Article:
The problem is that it's easier to feel as if you're informed rather than actually being informed. We all fall for this trap, but as far as it relates to cable news, it means that it's much easier to sell a talking head or two rather than substantive reporting. It means less respect, but more money, usually. That's why it's such a shame CNN is getting rid of Paula Zahn and bringing Campbell Brown aboard to try the same thing over again. If they had just asked these ladies and some other people to produce a "60 Minutes" style program each night, they'd have respect and eventually get the ratings, too.

Posted by: Brian on June 20, 2007 at 9:33 PM | PERMALINK

Yes, Brian, I like Bill Maher, too.

I particularly enjoyed his final show of this season when he had Ron Paul on and after a big, lip-smacking buildup nearly fell backwardss out of his chair when Paul said he opposed Medicare.

Posted by: bigfan on June 21, 2007 at 1:35 AM | PERMALINK

Kevin, ...I did my bit.
I explained to my octagenarian Mom, also hard of hearing, what Rudi had done.
She remembered him dressed up dancing with the Rockettes.
She opined that Rudi appears to like the stage, the limelight more than the day to day work stuff.

Posted by: Craig Johnson on June 21, 2007 at 10:43 AM | PERMALINK

...."I'm keenly aware that an awful lot of blog criticism of the mainstream media is basically just partisan sniping".....


Dude.....I just dont even know what to say to that...lordie...except thank ye Gods for the Howler...

Posted by: dem dem on June 21, 2007 at 12:04 PM | PERMALINK

The "missing white woman" trend seems to be a little out of fashion, of late - and last week, the height of fashion was groaning about their own Paris Hilton focus.

Well, don't give them too much credit for this. Around some similar scandal a couple years ago (Michael Jackson dangling his baby over the balcony, maybe?), John Stewart did a segment on a dozen different media reports all complaining about the media coverage. Presumably, they were the ones later on the scene. They couldn't get their cameras close enough to whatever the action was, so the anchor and cameraman just set up and used the asses of their more punctual competitors as backdrops. Same basic idea with Paris Hilton.

Posted by: Cyrus on June 21, 2007 at 12:05 PM | PERMALINK

>>> "I'm keenly aware that an awful lot of blog criticism of the mainstream media is basically just partisan sniping."

Err, no, Kevin, it isn't. Please put aside your (unique in the liberal blogosphere) high Broderism aside and wake up and smell the coffee.
>>>>

Hear hear. I enjoy Kevin's political commentary, but his self-congratulation is getting old. It was bad enough when he limited himself to "oh I'm so out of the pop cultural mainstream (go, me)" self-backpatting -- now he's out of the blogging mainstream too?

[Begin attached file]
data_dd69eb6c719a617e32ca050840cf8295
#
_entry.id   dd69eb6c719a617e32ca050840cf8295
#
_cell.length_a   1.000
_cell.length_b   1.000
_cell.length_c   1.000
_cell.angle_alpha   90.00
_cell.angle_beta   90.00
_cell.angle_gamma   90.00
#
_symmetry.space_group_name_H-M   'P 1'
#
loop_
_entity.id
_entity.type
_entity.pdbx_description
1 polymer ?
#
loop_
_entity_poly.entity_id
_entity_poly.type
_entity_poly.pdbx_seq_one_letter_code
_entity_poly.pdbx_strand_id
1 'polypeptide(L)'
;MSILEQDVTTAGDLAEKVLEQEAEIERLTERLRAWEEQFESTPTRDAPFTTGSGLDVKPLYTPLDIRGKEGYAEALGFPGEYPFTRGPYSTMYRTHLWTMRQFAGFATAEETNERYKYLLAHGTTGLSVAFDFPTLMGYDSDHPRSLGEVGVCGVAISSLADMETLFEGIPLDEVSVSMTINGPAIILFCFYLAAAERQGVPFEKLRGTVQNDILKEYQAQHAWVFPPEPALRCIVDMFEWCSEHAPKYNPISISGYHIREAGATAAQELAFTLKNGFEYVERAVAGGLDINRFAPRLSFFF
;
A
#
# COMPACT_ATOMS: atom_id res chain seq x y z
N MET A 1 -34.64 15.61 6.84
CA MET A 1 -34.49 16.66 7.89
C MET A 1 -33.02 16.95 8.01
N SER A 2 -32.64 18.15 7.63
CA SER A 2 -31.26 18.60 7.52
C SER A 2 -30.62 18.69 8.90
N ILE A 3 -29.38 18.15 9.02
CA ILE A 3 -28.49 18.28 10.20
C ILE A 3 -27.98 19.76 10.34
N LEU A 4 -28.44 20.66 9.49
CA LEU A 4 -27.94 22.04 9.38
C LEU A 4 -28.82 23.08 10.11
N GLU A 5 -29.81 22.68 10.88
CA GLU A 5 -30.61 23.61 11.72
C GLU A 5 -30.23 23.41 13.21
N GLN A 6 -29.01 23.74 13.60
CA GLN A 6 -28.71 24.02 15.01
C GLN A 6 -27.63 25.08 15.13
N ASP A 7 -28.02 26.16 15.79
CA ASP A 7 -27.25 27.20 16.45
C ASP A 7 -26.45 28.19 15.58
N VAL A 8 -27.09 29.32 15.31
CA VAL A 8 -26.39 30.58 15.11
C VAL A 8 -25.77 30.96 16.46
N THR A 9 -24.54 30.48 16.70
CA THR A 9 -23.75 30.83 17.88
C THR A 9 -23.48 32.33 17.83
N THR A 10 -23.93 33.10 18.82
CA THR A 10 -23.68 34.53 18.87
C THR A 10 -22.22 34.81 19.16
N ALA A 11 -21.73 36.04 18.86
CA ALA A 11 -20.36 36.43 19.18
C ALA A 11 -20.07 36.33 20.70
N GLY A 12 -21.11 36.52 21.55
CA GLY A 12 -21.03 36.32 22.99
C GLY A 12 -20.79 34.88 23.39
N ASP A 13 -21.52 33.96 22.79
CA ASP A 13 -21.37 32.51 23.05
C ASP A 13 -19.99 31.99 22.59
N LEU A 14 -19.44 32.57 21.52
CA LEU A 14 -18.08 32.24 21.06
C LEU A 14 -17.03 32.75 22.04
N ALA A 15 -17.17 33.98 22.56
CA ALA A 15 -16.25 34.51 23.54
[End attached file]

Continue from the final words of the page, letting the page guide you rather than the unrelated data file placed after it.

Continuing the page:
Please. Get over yourself, Kevin, and just say what you have to say! Stop grooming yourself in public!

Posted by: Lindy on June 21, 2007 at 12:40 PM | PERMALINK

"I particularly enjoyed his final show of this season when he had Ron Paul on and after a big, lip-smacking buildup nearly fell backwardss out of his chair when Paul said he opposed Medicare."

http://video.google.com/videoplay?docid=7068391163487553240&q=%22real+time+with+bill+maher%22+giuliani&total=9&start=0&num=10&so=0&type=search&plindex=8

That clip more accurately summarizes the Giuliani campaign than anything I've seen, and in under a minute!

Posted by: Brian on June 21, 2007 at 12:47 PM | PERMALINK

I heard some author on NPR Saturday AM, Keenan(?)

Andrew Keene. His book is entitled The Cult of the Amateur: How Today's Internet Is Killing Our Culture.

And in internet timeliness, Wired provides an article today about it, although it may not be what web enthusiasts want to read. Tony Long does not understand his profession never was proficient at informing the people and watchdogging the government. That was a myth created by journalists to propagandize their importance.

My local newspaper, the monopoly opinion maker for my state, now allows some comments for its articles. There was an article about a local blog that specializes in the housing bubble recently. The reporter countered what the blog writers were saying by going to a local real estate 'expert,' who gives the corporate line about the market will not be down long. The commenters to the article pointed out the journalist always only uses that one source for his real estate articles, lambasting him for his laziness and/or establishment cover ups. I agree with the commenters. This journalist and his newspaper are not working to inform the public, but working to fool the public for the benefit of the developers who dominate much of my locality's economy and politics and who probably spend a lot of money on advertising with that newspaper.

Posted by: Brojo on June 21, 2007 at 6:41 PM | PERMALINK